Scheduling in Cyber-Physical Systems
Cyber-physical systems (CPS) refer to a promising class of systems featuring intimate coupling between the ‘cyber’ intelligence and the ‘physical’ world. Enabled by the ubiquitous availability of computation and communication capabilities, such systems are widely envisioned to redefine the way that people interact with the physical world, similar to the revolutionary role of internet in transforming how people interact with each other. As the whole society becomes increasingly dependent on such systems, it is crucial to develop a theory to understand and optimize the CPS in a systematic manner.
This thesis contributes to the foundations of CPS by identifying and addressing a general class of scheduling-type applications for a vital class of CPS, the physical networks (PhyNets). Different from the abstract CPS, a PhyNet has a graph-type physical part, which represents the local interactions among users in the system, as specified by certain well-known physical laws. Thus, it is very promising to develop efficient distributed algorithms in PhyNets with proper communication infrastructure and protocols, due to the physical graph structure. The ‘scheduling’ refers to the applications where joint actions of all users are coordinated, in order to allocate system resources to satisfy certain long term and uncertain demands. Important applications of the scheduling in PhyNets include packet scheduling in wireless networks, coordinated charging of electric vehicles (EV) in electric power grids, and workload scheduling in data centers. In this thesis, we assume very mild assumptions on the stochastic processes, and provide probabilistic scheduling performance guarantees using the technique of fluid limits.
In this thesis, we will investigate a broad range of scheduling algorithms and discuss their performance and distributed implementation. We first investigate the class of optimal scheduling algorithms in the dynamic regime, where the system modes change randomly with time. We focus on augmented max-weight scheduling schemes, which choose a max-weight schedule, where the weight is specified by queue lengths. Two scenarios are considered in this case. For the first scenario, we assume the scheduler has asymptotic knowledge about the optimal cost, and propose virtual cost queue based max-weight scheduling schemes. We prove cost optimality and rate stability results using fluid limits. For the second scenario, we assume no knowledge on optimal cost, and adopt a Lyapunov optimization based approach. We demonstrate the asymptotic optimality and provide bounds on the average queue lengths. Finally, we apply the augmented max-weight algorithms to the important application of coordinated EV charging in power systems.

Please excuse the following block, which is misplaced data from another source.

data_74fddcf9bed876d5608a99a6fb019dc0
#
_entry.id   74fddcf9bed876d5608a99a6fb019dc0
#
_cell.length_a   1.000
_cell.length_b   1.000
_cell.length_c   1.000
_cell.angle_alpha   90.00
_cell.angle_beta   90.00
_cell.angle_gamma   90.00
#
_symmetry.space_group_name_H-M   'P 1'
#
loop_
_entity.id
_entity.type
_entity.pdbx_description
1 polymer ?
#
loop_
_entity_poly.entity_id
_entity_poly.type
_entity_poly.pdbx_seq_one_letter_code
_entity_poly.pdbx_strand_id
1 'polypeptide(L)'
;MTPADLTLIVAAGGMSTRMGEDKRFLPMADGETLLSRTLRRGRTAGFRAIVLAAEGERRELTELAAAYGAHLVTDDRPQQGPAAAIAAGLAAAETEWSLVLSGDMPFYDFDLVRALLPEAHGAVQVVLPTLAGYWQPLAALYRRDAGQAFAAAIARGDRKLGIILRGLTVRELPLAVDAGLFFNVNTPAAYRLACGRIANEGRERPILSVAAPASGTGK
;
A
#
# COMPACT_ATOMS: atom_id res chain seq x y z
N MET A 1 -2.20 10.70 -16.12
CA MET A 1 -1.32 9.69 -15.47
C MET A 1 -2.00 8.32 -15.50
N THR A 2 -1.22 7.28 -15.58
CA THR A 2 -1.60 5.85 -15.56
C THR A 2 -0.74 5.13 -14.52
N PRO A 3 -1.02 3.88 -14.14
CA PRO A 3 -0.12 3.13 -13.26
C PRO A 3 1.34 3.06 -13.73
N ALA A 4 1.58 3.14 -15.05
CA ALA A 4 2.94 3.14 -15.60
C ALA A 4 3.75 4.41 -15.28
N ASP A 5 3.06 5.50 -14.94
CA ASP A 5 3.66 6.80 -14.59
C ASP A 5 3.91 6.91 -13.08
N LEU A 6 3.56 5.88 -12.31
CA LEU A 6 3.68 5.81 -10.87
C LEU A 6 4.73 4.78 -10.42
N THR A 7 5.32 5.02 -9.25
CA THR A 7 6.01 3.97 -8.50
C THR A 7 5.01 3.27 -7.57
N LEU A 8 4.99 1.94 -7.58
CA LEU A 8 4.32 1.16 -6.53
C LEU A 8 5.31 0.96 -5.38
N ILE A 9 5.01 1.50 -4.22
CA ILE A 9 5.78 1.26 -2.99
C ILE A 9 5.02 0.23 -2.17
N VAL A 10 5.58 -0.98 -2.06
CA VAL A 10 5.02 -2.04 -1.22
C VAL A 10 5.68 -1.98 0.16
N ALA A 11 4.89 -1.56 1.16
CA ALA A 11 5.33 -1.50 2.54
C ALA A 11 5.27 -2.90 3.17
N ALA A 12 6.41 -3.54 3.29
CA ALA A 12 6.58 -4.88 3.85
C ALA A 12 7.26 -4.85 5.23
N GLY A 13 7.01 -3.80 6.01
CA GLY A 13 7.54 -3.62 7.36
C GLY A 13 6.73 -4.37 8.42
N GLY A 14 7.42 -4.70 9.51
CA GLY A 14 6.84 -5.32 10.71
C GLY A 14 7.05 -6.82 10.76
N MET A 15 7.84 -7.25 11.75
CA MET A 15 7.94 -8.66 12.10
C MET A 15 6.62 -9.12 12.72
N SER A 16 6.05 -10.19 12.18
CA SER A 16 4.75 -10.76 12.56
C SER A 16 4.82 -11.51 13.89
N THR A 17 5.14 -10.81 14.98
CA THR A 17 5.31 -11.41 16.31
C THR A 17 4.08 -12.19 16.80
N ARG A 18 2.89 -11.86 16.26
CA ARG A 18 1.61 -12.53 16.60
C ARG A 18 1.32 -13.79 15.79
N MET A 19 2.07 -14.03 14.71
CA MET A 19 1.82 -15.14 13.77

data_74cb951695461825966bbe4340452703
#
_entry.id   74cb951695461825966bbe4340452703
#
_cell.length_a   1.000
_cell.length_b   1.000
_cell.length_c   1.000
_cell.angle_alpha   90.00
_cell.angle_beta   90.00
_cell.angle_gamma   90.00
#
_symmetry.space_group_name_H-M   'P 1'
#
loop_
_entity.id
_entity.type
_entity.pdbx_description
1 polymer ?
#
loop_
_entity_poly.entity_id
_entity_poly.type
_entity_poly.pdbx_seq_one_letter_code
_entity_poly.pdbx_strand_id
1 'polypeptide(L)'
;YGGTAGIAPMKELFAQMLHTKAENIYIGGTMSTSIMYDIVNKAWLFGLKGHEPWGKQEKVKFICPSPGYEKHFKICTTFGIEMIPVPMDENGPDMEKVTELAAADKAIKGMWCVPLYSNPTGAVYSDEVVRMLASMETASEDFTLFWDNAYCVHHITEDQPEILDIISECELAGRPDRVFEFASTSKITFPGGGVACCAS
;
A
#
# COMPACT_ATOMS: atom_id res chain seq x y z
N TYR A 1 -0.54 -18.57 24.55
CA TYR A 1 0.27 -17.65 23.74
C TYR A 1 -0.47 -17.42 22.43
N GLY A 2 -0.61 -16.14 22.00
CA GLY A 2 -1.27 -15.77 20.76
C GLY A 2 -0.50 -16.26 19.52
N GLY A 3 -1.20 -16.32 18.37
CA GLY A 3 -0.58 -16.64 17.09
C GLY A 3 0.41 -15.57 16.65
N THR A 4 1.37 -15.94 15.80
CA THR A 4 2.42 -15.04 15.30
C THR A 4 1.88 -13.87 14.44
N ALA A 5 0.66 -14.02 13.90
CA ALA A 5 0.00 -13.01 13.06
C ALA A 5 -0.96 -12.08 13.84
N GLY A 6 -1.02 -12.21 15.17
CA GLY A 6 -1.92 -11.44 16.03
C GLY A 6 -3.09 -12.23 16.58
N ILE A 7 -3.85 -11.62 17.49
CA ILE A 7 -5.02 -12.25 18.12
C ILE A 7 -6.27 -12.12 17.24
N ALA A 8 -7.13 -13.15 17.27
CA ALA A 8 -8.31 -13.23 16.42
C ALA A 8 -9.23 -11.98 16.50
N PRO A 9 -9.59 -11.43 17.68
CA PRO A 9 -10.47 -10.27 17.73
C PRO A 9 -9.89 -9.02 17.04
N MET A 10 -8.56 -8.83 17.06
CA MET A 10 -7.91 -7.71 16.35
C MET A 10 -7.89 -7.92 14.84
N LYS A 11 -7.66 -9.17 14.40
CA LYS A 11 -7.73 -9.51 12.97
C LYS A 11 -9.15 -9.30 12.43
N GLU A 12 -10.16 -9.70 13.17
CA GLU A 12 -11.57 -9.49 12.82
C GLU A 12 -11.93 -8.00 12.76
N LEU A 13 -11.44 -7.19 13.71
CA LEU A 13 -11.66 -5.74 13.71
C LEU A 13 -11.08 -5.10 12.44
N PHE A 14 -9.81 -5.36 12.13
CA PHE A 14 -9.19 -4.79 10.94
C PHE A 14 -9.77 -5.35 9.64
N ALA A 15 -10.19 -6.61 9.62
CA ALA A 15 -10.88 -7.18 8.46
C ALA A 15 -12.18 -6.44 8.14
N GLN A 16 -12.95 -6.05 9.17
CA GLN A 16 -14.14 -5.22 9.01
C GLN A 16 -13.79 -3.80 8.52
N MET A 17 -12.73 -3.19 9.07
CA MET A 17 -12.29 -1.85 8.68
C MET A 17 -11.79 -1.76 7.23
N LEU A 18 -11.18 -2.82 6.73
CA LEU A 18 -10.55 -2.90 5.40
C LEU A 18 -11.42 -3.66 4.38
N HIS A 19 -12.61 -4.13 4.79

We next consider the class of optimal scheduling algorithms in the quasi-static regime, where the system modes remain constant for the scheduling application. The quasi-static property is promising for efficient scheduling design by allowing the system to ‘memorize’ good schedules. We propose a simplex algorithm based scheduling scheme, and prove that it is asymptotically throughput optimal. For the important application of packet scheduling in wireless networks, we show that the simplex scheduling can be implemented in a distributed manner with average consensus and carrier sensing multiple access (CSMA) mechanisms. We also demonstrate that it achieves significant steady-state delay reduction compared to the popular throughput optimal distributed adaptive CSMA schemes, by successfully avoiding the random walk behavior associated with the distributed CSMA.
Finally, we investigate the performance of suboptimal scheduling schemes. We will discuss the performance of a class of interesting scheduling schemes, maximal scheduling. A maximal scheduling algorithm only involves simple and local coordination among users, and therefore has low complexity and is easy for distributed implementation. We propose a tight lower bound throughput region for maximal scheduling algorithms, and show that it can achieve a certain fraction of the optimal region. We also investigate the performance improvement on maximal scheduling. In particular, for packet scheduling in wireless networks, we propose a static priority assisted maximal scheduling scheme. We show that the optimal static priority assignment can be computed with low complexity in an online manner, and that the combined priority assignment and maximal scheduling achieve dramatic throughput improvement over the conventional maximal scheduling
- Electrical and Computer Engineering
- Doctor of Philosophy (PhD)